Magazine article The Spectator

Music Counting the Cost

Magazine article The Spectator

Music Counting the Cost

Article excerpt

The arrival of the Proms prospectus, with its glamorous pictures of the stars of today, makes me wonder how much those very palatable-looking people are costing the BBC.

The question is prompted by the style of the photography - the sexing up of the Weapons of Mass Destruction dossier has nothing on how string players enjoy curling round their instruments. It is all a far cry from the stolid, besuited look classical musicians used to affect, as if one could trust them to get their passagework right while delivering mature interpretations of intellectually taxing repertoire. The modern version says nothing if it doesn't say expensive.

The issue of what the leading names in classical music can charge was addressed recently in an article in Classical Music magazine. It is acknowledged that getting precise figures out of agents on this topic is an inexact science, but I'll jump in straight away and recount my own experience of about ten years ago with those who represented a leading soprano of the day who we wanted to sing alongside us at a world premiere in Birmingham. The standard cost was about £50,000, to which had to be added a small publication of extra conditions, stipulating class of travel and accommodation, down to what should be in the refrigerator backstage. Just for good measure it transpired that she couldn't sing the part, which the composer had to rewrite for her. The concert was cancelled.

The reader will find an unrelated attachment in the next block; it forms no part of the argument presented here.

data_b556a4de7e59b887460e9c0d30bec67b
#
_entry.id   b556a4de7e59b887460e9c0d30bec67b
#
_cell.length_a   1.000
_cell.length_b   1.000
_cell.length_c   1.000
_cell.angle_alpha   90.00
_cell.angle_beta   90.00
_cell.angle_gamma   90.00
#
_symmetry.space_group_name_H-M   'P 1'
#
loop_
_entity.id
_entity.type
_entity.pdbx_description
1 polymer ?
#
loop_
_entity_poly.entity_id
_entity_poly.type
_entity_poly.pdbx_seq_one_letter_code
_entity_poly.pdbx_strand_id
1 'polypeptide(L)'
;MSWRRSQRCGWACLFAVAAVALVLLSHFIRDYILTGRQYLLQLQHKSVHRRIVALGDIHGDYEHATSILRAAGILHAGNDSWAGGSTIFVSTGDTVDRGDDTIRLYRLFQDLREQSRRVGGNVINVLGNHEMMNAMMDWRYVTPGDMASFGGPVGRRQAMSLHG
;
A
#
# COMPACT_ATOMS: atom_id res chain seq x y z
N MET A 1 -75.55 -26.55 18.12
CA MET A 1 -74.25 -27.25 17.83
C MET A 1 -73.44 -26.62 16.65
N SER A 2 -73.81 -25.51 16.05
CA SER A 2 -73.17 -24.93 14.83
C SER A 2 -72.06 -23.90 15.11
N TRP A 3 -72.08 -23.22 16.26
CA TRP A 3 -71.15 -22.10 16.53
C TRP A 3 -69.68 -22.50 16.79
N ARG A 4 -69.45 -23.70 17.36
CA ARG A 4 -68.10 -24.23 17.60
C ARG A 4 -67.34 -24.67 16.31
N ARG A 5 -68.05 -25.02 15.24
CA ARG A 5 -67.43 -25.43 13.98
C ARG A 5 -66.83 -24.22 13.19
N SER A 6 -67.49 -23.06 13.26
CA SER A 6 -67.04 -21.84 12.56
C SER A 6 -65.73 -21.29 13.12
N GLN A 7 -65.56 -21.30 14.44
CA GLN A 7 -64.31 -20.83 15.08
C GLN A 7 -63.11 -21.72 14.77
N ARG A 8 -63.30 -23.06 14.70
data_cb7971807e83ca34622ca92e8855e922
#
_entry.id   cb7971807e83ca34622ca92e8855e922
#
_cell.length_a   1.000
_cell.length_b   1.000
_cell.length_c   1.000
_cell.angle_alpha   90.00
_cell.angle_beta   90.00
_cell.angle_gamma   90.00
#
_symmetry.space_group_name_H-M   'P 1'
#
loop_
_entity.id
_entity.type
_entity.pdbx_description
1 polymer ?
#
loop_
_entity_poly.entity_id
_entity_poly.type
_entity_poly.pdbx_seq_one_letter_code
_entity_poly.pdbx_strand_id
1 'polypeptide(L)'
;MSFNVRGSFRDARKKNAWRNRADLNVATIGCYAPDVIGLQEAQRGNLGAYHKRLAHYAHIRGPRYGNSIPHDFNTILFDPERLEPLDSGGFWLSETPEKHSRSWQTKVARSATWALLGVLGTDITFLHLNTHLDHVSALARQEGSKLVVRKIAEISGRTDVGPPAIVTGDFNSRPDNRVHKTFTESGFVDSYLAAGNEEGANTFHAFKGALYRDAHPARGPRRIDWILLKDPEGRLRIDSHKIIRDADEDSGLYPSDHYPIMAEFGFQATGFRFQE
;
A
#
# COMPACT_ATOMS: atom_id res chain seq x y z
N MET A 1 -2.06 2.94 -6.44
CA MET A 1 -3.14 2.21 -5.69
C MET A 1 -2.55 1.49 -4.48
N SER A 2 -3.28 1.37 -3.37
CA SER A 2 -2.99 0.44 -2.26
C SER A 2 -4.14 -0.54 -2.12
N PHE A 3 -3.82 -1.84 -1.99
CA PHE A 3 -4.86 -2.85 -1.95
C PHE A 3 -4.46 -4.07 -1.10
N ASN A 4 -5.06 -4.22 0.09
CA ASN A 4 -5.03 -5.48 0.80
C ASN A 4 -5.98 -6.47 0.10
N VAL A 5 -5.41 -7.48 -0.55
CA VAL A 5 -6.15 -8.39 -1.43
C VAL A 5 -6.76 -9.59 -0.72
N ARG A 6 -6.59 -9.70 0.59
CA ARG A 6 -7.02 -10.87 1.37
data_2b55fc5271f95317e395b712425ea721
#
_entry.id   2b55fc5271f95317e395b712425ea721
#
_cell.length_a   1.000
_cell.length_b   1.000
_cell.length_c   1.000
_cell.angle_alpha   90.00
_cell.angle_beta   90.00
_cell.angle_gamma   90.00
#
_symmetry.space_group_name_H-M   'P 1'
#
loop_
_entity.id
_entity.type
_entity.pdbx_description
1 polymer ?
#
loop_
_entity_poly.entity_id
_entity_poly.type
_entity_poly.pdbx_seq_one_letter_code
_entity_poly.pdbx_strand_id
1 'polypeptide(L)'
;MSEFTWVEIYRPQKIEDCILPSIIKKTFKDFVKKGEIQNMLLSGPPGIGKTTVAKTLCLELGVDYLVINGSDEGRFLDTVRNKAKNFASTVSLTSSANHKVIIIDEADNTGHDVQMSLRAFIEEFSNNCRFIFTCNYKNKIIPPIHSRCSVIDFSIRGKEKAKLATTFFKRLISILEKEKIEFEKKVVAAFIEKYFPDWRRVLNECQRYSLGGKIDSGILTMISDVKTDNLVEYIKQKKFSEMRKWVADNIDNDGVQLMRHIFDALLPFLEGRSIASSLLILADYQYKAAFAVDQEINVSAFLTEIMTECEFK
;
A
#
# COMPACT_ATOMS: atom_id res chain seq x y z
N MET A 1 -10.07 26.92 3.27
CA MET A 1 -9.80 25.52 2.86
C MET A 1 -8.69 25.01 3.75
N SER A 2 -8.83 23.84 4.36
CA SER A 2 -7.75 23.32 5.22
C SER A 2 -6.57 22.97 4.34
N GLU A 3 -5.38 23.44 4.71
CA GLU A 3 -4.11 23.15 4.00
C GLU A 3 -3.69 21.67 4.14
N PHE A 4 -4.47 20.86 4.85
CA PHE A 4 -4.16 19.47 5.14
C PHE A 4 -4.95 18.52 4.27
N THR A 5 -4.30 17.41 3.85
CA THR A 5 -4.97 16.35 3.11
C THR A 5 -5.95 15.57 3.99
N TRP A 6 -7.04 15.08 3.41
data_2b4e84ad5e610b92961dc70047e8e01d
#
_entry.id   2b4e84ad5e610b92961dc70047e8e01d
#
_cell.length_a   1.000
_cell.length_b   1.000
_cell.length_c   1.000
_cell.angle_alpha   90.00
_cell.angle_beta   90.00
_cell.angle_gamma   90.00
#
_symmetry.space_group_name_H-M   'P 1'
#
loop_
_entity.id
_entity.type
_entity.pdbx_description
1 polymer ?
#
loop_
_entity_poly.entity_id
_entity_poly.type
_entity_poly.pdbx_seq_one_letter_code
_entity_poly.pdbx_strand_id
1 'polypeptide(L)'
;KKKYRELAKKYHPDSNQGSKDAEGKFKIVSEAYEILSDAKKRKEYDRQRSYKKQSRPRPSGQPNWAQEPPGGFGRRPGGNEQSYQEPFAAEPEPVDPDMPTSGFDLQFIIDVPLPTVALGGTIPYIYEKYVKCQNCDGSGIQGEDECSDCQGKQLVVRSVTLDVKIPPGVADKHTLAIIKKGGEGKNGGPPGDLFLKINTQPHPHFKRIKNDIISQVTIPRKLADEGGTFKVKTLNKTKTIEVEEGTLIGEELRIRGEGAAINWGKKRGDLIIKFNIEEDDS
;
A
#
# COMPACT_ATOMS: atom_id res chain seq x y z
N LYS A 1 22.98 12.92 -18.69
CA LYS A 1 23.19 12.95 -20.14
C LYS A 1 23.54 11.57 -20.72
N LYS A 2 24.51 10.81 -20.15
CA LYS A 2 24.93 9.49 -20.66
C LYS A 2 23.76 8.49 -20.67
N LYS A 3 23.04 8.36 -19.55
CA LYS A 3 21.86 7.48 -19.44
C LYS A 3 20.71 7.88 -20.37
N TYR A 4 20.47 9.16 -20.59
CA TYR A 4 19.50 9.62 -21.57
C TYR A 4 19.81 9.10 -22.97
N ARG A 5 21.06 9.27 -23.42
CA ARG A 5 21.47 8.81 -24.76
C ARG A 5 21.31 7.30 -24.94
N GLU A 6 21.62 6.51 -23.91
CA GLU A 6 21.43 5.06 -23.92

One might have thought that after all the financial crises of recent years the asking rate might have come down, and in every category outside the super league it certainly has. But for the lucky few the sky seems to be the limit: the highest earner listed is Yo-Yo Ma at £63,275 per appearance, followed by Lang Lang at £47,485. Two violinists - Maxim Vengerov and Anne-Sophie Mutter - come in at £31,645 and £33,330 respectively. Antonio Pappano is reputedly on a salary of £600,000 at Covent Garden.

Add Dudamel, Barenboim, Gergiev, Jansons, Rattle, Domingo, Nigel Kennedy and Dawn Upshaw, and you have a very special society.

What interests me about this is that although these people are sometimes paid dream sums of money - I guess they are the highest earners classical music has ever seen - they are not as absolutely famous as some of their predecessors. I don't have figures for what Karajan was paid, but it is true to say that no one working now is as internationally pre-eminent as he was, and never will be. …

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